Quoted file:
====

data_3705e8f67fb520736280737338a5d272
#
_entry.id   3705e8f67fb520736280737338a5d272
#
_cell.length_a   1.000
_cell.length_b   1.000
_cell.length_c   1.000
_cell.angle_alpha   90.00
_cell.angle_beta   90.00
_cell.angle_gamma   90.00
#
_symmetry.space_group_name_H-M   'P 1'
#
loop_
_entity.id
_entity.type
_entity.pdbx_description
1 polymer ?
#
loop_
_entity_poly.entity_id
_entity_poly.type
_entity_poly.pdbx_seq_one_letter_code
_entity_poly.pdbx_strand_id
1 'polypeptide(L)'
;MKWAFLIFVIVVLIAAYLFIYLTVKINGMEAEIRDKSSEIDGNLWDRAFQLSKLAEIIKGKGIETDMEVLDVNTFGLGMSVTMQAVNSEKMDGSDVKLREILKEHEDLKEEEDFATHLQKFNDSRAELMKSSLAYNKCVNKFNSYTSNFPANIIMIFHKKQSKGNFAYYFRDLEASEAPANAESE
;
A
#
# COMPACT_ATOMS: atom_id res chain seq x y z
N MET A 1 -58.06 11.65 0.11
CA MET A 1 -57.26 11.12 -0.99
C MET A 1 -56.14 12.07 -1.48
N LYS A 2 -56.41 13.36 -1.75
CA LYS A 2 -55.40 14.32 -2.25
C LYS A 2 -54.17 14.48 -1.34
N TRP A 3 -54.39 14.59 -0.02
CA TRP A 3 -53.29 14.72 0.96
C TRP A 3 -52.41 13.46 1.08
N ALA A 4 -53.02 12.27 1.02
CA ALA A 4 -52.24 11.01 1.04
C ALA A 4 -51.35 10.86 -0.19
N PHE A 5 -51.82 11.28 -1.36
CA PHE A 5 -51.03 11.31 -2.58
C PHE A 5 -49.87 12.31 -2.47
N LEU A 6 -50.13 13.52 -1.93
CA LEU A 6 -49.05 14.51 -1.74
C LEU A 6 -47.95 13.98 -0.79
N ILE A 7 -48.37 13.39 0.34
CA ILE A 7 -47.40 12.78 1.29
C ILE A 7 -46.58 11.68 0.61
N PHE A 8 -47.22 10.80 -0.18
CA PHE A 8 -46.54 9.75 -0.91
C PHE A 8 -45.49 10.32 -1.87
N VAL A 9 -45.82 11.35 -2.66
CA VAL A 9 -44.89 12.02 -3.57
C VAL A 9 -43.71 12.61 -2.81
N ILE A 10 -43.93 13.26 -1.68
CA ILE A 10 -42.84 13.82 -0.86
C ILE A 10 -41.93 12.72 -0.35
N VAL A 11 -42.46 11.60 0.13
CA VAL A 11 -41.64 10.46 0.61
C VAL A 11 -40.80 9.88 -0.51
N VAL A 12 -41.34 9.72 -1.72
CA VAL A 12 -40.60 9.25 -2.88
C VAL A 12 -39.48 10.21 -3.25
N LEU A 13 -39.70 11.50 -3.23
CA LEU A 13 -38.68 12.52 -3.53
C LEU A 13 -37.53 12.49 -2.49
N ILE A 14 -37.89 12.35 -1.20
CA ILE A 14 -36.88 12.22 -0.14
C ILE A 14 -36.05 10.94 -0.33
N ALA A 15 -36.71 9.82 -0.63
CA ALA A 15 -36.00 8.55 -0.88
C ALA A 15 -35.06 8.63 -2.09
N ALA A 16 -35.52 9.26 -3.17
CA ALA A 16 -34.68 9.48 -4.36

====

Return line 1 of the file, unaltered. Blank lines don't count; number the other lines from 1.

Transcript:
data_3705e8f67fb520736280737338a5d272